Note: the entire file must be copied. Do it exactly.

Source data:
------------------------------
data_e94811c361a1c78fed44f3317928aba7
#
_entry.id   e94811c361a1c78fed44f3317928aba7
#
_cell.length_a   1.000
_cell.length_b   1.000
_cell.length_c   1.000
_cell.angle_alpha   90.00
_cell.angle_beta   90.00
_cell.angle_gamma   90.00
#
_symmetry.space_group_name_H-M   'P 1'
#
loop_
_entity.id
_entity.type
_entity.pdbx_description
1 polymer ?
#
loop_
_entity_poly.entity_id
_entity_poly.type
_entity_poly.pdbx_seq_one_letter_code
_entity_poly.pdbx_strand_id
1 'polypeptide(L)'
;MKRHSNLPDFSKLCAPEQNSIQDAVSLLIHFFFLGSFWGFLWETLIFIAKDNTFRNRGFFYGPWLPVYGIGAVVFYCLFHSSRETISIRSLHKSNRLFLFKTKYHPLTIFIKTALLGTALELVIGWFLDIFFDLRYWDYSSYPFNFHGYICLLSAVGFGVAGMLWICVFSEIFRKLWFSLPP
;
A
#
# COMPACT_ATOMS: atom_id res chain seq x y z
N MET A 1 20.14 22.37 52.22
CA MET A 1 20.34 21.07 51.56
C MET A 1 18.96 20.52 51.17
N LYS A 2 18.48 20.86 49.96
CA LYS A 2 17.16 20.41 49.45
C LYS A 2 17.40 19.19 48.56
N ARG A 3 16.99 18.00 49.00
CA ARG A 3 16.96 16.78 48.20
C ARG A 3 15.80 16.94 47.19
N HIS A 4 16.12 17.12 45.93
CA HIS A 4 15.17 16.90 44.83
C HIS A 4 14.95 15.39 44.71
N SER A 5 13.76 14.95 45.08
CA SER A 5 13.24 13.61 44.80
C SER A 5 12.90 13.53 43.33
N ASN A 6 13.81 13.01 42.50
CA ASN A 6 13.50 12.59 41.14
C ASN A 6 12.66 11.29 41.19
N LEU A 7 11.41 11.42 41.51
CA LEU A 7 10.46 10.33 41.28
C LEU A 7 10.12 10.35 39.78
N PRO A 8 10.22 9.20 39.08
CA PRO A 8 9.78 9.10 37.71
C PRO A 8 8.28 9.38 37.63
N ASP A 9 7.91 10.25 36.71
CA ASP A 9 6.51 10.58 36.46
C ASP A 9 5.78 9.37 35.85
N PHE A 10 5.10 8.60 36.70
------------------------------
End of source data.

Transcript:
data_e94811c361a1c78fed44f3317928aba7
#
_entry.id   e94811c361a1c78fed44f3317928aba7
#
_cell.length_a   1.000
_cell.length_b   1.000
_cell.length_c   1.000
_cell.angle_alpha   90.00
_cell.angle_beta   90.00
_cell.angle_gamma   90.00
#
_symmetry.space_group_name_H-M   'P 1'
#
loop_
_entity.id
_entity.type
_entity.pdbx_description
1 polymer ?
#
loop_
_entity_poly.entity_id
_entity_poly.type
_entity_poly.pdbx_seq_one_letter_code
_entity_poly.pdbx_strand_id
1 'polypeptide(L)'
;MKRHSNLPDFSKLCAPEQNSIQDAVSLLIHFFFLGSFWGFLWETLIFIAKDNTFRNRGFFYGPWLPVYGIGAVVFYCLFHSSRETISIRSLHKSNRLFLFKTKYHPLTIFIKTALLGTALELVIGWFLDIFFDLRYWDYSSYPFNFHGYICLLSAVGFGVAGMLWICVFSEIFRKLWFSLPP
;
A
#
# COMPACT_ATOMS: atom_id res chain seq x y z
N MET A 1 20.14 22.37 52.22
CA MET A 1 20.34 21.07 51.56
C MET A 1 18.96 20.52 51.17
N LYS A 2 18.48 20.86 49.96
CA LYS A 2 17.16 20.41 49.45
C LYS A 2 17.40 19.19 48.56
N ARG A 3 16.99 18.00 49.00
CA ARG A 3 16.96 16.78 48.20
C ARG A 3 15.80 16.94 47.19
N HIS A 4 16.12 17.12 45.93
CA HIS A 4 15.17 16.90 44.83
C HIS A 4 14.95 15.39 44.71
N SER A 5 13.76 14.95 45.08
CA SER A 5 13.24 13.61 44.80
C SER A 5 12.90 13.53 43.33
N ASN A 6 13.81 13.01 42.50
CA ASN A 6 13.50 12.59 41.14
C ASN A 6 12.66 11.29 41.19
N LEU A 7 11.41 11.42 41.51
CA LEU A 7 10.46 10.33 41.28
C LEU A 7 10.12 10.35 39.78
N PRO A 8 10.22 9.20 39.08
CA PRO A 8 9.78 9.10 37.71
C PRO A 8 8.28 9.38 37.63
N ASP A 9 7.91 10.25 36.71
CA ASP A 9 6.51 10.58 36.46
C ASP A 9 5.78 9.37 35.85
N PHE A 10 5.10 8.60 36.70